When I was growing up, my parents had the In the Wind album with Peter, Paul and Mary singing Bob Dylan’s “Blowin’ in the Wind.” As a child, I loved the three-part harmony and haunting lyrics:

How many times can a man turn his head

And pretend that he just doesn’t see? 

Maybe it’s not always a matter of not seeing, but seeing wrongly – seeing the deficits, not the potential.

For the teacher, what isn’t working too often overshadows what might. Sometimes we see but don’t act because we don’t know what to do, or because we believe our efforts won’t matter. We assume we are defeated before we begin. Sometimes our focus just isn’t where it needs to be when worry, exhaustion, fear, discomfort, directives, even the need for self-preservation and validation, occlude our vision. Sometimes it’s hard, in the throes of teaching – and of living – to stop and breathe, to listen, to see, to let go when we’re so focused on whatever it is we are trying to make happen. Accordingly, we close more doors than we open – for ourselves as well as for others.

We assume, and something dies.

I decided at the end of eleventh grade that I wanted to go to college. Higher education wasn’t talked about at my home, wasn’t encouraged. The general expectation is that I would keep taking courses like business typing (which I bombed, miserably) to become a secretary.

I needed to take several college prep courses in twelfth grade even to apply for college, and the college prep English teacher wouldn’t let me in his class.

He had the reputation for being the hardest teacher in the school. He reluctantly met with me, frowning over my transcripts. “You haven’t taken the prerequisites for this class or demonstrated that you can handle this caliber of work,” he commented, handing the transcripts back.

“Y-yes, sir, I know,” I answered, trembling. “I hadn’t planned to go to college until now.”

He eyed me over the rim of his glasses. Piercing blue, absolutely no-nonsense eyes.

“Tell me why I should let you into my class.”

“I’ll work hard. I can do it,” I said.

He sort of snorted. “A lot of students before you thought they could do it, too, and transferred out of my class, even when they had prepared for it.”

“Please.” It was all I knew to say.

He shook his head. “I am doing this against my better judgment,” he grumbled, and signed my special permission form.

That year I encountered the great poets, studied sonnets, wrote so much about the spider in Robert Frost’s “Design” that my teacher noted at the end of my interpretation: Exhaustive analysis! I memorized and recited – in Middle English – the first thirty-four lines of Chaucer’s Prologue to the Canterbury Tales. I hung on my teacher’s every word about London during the time of the Black Death; his descriptions were so vivid that the images remain clear in my mind to this day. For my final paper I wrote about the function of King Claudius in Hamlet – and when our teacher announced that four students tied for the highest score on the paper, I was one of the four.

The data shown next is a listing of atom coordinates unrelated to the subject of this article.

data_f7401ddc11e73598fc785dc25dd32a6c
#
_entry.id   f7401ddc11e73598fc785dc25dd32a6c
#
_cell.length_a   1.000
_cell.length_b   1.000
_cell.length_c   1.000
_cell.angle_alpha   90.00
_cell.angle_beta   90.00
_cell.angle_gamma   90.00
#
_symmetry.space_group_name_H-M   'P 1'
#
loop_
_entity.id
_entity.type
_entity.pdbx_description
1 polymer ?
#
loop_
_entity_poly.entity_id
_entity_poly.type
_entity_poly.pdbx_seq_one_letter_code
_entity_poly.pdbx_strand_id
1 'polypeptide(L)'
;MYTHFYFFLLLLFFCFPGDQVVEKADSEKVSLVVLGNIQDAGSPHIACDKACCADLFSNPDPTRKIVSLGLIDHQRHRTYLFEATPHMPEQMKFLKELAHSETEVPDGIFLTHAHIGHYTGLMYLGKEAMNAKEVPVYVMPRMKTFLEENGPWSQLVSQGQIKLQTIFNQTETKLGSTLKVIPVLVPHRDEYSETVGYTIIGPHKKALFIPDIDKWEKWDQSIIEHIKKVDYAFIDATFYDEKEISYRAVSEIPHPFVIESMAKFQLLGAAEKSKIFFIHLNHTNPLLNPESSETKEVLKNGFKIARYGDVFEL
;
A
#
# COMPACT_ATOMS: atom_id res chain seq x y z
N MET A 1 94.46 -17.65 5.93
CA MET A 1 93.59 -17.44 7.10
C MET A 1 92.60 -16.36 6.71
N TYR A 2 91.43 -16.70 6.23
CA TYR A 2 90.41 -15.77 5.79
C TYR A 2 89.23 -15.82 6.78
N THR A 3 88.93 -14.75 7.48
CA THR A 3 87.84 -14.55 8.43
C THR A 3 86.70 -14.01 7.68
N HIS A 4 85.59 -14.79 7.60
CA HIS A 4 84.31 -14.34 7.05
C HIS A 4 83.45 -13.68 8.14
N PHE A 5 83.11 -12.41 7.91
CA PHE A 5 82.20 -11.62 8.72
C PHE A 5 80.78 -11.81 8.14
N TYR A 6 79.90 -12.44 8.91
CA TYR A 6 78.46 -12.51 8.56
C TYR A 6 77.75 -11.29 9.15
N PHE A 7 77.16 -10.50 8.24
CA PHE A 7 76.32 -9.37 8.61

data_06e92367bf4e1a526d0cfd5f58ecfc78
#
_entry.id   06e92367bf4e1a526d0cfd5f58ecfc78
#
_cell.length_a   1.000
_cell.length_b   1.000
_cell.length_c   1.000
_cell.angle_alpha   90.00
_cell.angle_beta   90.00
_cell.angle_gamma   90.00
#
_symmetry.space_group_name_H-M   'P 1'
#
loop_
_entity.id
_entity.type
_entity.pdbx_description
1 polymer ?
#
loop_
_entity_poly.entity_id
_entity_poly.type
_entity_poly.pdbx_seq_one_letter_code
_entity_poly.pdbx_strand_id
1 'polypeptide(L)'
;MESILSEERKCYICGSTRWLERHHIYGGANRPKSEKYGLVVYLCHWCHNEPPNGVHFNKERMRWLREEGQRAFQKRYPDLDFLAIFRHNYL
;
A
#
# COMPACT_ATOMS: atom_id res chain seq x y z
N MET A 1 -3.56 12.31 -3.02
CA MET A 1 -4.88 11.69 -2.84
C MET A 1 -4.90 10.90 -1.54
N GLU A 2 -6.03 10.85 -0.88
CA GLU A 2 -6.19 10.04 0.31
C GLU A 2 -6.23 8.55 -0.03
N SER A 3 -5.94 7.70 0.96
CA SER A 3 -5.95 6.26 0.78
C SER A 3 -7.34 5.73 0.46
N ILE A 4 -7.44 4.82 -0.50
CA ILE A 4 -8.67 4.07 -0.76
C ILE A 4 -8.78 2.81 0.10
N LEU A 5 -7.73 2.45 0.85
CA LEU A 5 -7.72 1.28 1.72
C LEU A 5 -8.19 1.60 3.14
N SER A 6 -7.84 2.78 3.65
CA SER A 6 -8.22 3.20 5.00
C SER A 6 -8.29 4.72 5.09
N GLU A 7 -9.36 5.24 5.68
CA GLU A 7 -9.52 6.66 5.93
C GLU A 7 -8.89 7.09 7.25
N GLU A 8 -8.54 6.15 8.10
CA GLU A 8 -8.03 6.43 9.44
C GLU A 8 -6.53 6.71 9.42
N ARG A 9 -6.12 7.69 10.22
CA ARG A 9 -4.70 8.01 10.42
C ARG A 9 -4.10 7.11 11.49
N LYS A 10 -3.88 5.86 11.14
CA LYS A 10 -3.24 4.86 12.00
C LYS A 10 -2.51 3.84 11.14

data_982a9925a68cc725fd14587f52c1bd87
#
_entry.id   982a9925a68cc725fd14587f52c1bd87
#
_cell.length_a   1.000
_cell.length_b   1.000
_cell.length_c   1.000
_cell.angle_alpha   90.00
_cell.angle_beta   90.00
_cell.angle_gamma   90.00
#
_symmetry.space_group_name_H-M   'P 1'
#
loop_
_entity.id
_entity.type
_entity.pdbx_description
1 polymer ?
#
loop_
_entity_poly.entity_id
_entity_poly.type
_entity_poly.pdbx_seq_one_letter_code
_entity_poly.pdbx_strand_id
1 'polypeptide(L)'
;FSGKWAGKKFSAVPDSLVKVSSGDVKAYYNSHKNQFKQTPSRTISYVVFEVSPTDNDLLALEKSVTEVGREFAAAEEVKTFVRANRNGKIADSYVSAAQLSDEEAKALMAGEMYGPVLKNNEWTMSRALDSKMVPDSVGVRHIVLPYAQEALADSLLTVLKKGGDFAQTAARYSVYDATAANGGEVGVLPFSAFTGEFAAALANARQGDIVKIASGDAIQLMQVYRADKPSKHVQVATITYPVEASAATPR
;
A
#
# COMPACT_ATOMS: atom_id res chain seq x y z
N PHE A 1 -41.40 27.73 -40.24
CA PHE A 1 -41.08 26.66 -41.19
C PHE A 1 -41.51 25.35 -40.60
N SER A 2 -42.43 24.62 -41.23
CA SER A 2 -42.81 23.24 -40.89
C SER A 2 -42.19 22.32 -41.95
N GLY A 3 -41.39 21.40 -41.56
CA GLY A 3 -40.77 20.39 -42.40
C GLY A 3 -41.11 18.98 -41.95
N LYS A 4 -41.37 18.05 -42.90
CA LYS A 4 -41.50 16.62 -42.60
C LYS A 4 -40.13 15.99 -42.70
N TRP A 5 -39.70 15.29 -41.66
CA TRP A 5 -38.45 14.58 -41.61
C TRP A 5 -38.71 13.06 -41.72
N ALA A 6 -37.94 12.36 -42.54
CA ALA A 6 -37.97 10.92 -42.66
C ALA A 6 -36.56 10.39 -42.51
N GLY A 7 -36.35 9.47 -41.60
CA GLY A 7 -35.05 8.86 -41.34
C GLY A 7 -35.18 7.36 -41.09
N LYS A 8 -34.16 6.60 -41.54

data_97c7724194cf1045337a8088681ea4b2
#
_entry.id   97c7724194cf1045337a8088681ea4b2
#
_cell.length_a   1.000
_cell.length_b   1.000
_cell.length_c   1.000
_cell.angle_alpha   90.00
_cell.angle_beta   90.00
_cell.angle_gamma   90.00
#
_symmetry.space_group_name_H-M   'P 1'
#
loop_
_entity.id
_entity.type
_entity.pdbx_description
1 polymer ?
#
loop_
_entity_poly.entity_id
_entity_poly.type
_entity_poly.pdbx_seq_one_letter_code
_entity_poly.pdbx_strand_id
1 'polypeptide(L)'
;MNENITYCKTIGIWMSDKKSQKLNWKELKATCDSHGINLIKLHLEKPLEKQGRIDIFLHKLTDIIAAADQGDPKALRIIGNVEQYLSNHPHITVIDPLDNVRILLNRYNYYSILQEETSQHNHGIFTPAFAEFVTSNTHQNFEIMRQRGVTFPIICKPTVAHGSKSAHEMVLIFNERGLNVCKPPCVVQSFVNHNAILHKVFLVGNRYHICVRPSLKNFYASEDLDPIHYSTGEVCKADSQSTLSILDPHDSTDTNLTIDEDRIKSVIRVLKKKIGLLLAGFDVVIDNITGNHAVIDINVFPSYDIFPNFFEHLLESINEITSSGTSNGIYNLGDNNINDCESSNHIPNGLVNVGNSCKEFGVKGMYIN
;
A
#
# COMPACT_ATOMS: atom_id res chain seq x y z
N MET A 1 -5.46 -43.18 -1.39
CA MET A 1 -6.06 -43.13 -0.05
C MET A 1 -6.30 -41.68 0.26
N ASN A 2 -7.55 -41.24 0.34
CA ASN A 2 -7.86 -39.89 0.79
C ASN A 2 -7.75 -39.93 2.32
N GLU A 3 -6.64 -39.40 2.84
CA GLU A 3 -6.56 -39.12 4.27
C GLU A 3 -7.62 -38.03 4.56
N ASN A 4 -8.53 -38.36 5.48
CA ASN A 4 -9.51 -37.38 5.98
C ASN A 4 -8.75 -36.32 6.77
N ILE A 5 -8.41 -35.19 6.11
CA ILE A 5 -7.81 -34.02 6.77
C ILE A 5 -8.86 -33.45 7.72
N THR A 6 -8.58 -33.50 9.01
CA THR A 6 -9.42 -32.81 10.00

He returned my paper on the last day with this comment: “For someone who had to have a special conference to get in this class, you have done remarkably well. You have surpassed expectations.”

All of which leads me to believe that the First Commandment of teaching should be Thou shalt not commit assumicide.

Perhaps it may even need to be the First Commandment of humanity.

slice-of-life_individual

Deeper than data

Moonrise

Moonrise. magnoidCC BY-SA

Papers are spread across the conference room table. The projector shines a graph – a student’s reading assessment history – on a screen. Discussions center on interpreting the erratic data points on a trend line in relation to the aim line toward a goal, the rate of improvement, and whether or not this student is a retention candidate.

A colleague turns to me: “What do you think? You’re the literacy person.”

I consider the numbers, the color-coded risk categories, where this child falls in all of it.

“I don’t know,” I reply. “I haven’t heard this child read.”

Silence. Eyes are on me.

“I need to know what exactly this child is doing during reading, how the child approaches it, feels about it, what the actual strengths and weaknesses are. Until I do, I cannot say what I think. Data is information but it doesn’t tell the whole story, only little pieces at specific points in time. I have to listen to the child.”